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Now that spring is upon us, many people will take on the annual ritual of spring cleaning their homes.  There are countless products available to make household cleaning chores easier.  Detergents, disinfectants, anti-bacterials, bleaches, wipes, sprays, aerosols, powders, creams and liquids will be used with great enthusiasm to spring clean kitchens, living rooms, bathrooms and bedrooms.  As you begin your domestic cleaning extravaganza we would like to encourage you to carry out your household chores safely with poison prevention tips to the forefront of your mind.

Unfortunately many parents have had to experience the heart stopping fear of having their child come in contact with a poison.  A poison is any substance that can cause harm if it is swallowed, inhaled, injected or absorbed through the skin or eye.  Poisoning can occur with medicines, household products, cosmetics, plants, garden products, farming and industrial chemicals and animals (e.g. wasp stings).

We all know the many products we have in our house that are dangerous to our children but did you know that two of the most common domestic poisonings, that involve children, are washing powder and dishwasher tablets. They look very interesting to a child’s eye with their bright colours and squishy texture.

Where do you keep yours?

Poisoning is most likely to happen to children aged 1-4 years old.  A lot of parents are not aware that they can call the Poisons Information Centre of Ireland which is open from 8am until 10pm 7 days per week on 01-8092166.  At the national Poison Information Centre they can answer any concerns you may have about something your child has taken.  They will let you know if it is serious enough to bring your child to your GP or nearest hospital. They will also let you know if there is something you can do straight away to ease symptoms or indeed if you need to watch out for any side effects that may occur.

Some things to remember:

If you think your child has been poisoned

  • Stay calm but act quickly
  • Take the poison away from your child
  • If the poison was eaten, make the child spit it out, run your fingers around their mouth and flick out any remaining pieces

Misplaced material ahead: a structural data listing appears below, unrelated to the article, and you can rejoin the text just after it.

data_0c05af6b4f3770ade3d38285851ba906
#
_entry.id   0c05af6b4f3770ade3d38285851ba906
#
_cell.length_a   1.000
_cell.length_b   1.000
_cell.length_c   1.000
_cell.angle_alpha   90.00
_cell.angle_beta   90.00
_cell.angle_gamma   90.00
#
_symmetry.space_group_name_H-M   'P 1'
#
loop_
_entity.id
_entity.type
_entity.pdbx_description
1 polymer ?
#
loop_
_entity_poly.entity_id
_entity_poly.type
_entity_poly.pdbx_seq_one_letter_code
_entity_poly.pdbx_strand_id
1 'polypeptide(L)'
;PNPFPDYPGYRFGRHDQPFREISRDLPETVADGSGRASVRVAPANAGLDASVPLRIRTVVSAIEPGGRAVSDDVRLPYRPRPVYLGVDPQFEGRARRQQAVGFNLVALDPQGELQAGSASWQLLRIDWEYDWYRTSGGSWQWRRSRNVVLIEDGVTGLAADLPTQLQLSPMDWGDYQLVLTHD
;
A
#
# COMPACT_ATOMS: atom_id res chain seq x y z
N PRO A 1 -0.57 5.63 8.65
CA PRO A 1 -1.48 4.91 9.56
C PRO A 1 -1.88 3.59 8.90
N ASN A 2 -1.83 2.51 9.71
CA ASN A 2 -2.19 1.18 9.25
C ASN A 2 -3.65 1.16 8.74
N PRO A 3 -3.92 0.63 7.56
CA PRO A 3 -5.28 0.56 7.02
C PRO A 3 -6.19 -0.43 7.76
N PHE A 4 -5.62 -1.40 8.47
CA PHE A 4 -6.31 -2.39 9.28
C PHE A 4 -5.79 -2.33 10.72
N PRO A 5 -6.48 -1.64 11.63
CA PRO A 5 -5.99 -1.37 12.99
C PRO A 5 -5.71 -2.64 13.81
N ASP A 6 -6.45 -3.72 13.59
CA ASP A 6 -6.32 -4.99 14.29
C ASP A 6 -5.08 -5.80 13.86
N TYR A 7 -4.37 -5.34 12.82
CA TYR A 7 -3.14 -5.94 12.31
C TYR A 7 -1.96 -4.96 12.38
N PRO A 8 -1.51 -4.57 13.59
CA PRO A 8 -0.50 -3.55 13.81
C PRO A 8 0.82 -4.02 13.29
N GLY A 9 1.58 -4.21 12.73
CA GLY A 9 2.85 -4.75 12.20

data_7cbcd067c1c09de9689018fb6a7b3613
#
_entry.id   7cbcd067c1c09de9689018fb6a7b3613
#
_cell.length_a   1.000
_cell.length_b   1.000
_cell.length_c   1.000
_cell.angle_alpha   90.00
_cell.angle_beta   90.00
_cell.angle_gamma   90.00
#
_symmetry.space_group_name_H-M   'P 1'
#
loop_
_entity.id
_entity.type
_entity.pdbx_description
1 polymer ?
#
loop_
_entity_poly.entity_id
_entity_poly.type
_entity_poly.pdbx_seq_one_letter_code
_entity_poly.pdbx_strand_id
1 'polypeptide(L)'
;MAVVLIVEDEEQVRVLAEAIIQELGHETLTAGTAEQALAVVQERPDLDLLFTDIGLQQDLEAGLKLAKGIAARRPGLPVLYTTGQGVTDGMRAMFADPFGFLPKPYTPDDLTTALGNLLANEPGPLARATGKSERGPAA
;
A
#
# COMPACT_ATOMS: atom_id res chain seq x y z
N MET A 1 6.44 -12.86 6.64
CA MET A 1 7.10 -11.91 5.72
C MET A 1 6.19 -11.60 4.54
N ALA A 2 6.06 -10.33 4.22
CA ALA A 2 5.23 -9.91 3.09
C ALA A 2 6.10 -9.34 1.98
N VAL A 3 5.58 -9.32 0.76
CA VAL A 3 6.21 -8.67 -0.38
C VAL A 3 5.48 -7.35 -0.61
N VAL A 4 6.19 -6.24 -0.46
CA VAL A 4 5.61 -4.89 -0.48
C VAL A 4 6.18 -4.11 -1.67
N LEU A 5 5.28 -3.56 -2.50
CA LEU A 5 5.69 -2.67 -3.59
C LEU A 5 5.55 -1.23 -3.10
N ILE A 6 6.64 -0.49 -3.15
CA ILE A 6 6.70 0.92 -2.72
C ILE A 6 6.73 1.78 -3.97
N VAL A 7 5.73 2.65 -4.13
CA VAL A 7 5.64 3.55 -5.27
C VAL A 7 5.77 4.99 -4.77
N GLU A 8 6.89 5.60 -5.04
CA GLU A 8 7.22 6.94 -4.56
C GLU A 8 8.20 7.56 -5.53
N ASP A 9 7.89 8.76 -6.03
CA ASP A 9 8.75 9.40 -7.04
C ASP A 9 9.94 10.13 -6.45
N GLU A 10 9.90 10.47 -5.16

• Never make your child vomit
  • If a chemical has splashed into the eyes, wash the eyes with tap water for 15 minutes
  • Wash any skin that was in contact with the poison with soap water
  • Always take the product container with you to the telephone or to the GP or hospital

Be ready to answer the following questions

  • What was taken?
  • How much was taken?
  • What is the child’s age and weight?
  • Does the child have symptoms?
  • Does the child have an existing medical problem?
  • What time did the poisoning occur?
  • Is there information on the container?
  • What is the product used for?

Signs and symptoms of poisoning can be delayed - ALWAYS SEEK ADVICE!

Poison Prevention Do’s and Don’ts


  • Use containers with child resistant caps. These caps are child-resistant but they are not childproof!
  • Keep chemicals and medicines out of reach and out of sight of children
  • Keep all products in their original containers
  • Use childproof locks on cupboards
  • Read medicine labels carefully to avoid mistakes. Talk with your GP or pharmacist if you have any questions
  • Ask advice from staff in your garden centre when buying plants
  • Replace all lids on products
  • Talk to your children about dangerous products and how they can make them sick


  • Do not leave unsupervised containers open
  • Do not transfer products from original containers. Children who see liquid in a soft drink bottle will think they can drink it.
  • Do not remove labels from medicines or products. The label can contain important information.
  • Do not put tablets into another container such as purse or envelope.
  • Do not refer to medicine or tablets as sweets.
  • Do not take your medicine in front of children as they often copy adults.






Cocoon Childcare